Reflections and next steps

While this was a small-scale study, the focus groups findings do suggest that engaging with culturally adapted resources can make primary learners feel more represented in their Computing lessons. In particular, engaging with an adapted unit led learners to feel that their interests were recognised as well as, to a lesser extent, their cultural backgrounds. This suggests that primary-aged learners may identify their practical interests as the most important part of their background, and want to share this in class.

Two children code on laptops while an adult supports them.

Finally, the responses of the learners suggest that they feel that perseverance is a more important quality than intelligence for success in computing and that anyone can do it. While it is not possible to say whether this is directly related to their engagement with a culturally adapted unit, it would be an interesting area for further research.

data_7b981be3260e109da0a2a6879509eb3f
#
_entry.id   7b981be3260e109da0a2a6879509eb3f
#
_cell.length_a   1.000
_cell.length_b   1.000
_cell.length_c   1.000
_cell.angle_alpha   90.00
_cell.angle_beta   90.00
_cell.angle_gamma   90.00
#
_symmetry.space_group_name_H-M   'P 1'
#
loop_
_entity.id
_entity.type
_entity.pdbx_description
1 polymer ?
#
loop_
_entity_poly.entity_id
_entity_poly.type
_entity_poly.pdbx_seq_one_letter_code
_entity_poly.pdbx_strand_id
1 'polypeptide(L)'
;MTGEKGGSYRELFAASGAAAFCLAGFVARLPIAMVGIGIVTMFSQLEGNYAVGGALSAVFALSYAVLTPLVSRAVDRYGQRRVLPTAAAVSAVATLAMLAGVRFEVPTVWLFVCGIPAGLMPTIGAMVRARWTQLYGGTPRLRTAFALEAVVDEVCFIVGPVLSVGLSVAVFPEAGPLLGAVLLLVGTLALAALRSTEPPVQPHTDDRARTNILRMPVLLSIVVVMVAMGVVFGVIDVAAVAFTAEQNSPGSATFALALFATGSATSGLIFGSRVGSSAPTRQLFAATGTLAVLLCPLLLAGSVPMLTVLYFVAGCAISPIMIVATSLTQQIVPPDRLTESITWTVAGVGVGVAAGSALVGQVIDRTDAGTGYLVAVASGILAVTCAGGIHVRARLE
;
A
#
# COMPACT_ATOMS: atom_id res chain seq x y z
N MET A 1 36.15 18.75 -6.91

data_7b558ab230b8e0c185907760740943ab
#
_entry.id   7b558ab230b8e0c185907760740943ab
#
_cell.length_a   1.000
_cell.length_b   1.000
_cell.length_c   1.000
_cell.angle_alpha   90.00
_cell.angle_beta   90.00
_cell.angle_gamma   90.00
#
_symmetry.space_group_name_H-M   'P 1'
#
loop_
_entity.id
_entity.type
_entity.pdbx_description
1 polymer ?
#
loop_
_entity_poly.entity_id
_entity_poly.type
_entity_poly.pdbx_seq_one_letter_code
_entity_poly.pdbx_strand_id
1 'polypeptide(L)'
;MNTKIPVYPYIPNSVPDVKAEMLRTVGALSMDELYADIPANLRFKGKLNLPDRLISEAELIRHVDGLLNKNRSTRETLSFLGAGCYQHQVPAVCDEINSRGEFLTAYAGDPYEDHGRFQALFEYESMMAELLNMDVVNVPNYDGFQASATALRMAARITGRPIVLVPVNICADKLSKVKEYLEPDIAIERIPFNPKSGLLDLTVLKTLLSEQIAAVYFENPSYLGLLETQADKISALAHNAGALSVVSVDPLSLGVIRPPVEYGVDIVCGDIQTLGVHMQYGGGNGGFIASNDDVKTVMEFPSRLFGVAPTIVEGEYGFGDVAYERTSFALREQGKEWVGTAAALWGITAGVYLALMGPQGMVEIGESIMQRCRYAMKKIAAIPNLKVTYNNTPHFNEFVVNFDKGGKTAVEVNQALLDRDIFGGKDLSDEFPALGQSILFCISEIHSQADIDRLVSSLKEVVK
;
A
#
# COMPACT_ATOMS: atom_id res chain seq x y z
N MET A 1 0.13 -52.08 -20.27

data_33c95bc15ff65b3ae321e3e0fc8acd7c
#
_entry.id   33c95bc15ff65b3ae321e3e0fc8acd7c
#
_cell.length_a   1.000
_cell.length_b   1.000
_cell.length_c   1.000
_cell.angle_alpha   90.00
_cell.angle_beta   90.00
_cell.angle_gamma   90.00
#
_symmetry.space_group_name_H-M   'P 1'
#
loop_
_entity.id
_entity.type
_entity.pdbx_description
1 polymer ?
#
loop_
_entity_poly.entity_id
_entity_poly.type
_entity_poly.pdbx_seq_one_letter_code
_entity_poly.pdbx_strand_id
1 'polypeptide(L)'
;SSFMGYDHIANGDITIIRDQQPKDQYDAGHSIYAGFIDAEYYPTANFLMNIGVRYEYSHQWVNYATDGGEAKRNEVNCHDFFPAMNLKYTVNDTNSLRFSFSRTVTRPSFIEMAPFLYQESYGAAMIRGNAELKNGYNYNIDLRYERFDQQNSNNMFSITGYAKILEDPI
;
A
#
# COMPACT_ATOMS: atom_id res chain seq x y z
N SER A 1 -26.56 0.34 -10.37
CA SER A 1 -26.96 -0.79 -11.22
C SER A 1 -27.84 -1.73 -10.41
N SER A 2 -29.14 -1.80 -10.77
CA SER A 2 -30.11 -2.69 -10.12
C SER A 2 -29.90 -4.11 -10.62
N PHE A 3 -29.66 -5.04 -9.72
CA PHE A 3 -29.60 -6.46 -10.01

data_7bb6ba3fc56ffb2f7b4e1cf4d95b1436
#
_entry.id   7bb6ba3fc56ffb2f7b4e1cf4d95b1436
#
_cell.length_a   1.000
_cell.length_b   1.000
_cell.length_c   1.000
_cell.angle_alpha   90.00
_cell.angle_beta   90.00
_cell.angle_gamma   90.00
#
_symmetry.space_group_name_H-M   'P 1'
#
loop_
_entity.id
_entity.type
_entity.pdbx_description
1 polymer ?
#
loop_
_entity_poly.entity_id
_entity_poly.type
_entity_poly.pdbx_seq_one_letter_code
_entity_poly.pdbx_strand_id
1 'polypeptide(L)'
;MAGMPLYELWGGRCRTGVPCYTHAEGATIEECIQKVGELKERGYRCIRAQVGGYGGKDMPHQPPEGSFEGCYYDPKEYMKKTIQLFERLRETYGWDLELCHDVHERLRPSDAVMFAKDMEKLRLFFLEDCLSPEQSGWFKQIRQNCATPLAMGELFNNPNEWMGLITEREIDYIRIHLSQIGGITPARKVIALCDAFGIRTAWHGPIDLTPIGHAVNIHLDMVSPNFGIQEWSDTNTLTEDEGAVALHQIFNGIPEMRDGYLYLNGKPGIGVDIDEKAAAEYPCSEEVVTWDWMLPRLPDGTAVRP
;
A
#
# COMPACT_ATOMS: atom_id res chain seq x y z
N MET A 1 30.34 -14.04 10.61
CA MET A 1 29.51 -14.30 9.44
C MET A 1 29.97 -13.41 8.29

More information and resources

You can find out more about culturally relevant pedagogy and the Foundation’s research on it, for example by:

The Foundation would like to extend thanks to Cognizant for funding this research, and to the primary computing teachers and learners who participated in the project. 

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Support for new computing teachers: A tool to find Scratch programming errors

Post Syndicated from Bonnie Sheppard original https://www.raspberrypi.org/blog/support-new-computing-teachers-debugging-scratch-litterbox/

We all know that learning to program, and specifically learning how to debug or fix code, can be frustrating and leave beginners overwhelmed and disheartened. In a recent blog article, our PhD student Lauria at the Raspberry Pi Computing Education Research Centre highlighted the pivotal role that teachers play in shaping students’ attitudes towards debugging. But what about teachers who are coding novices themselves?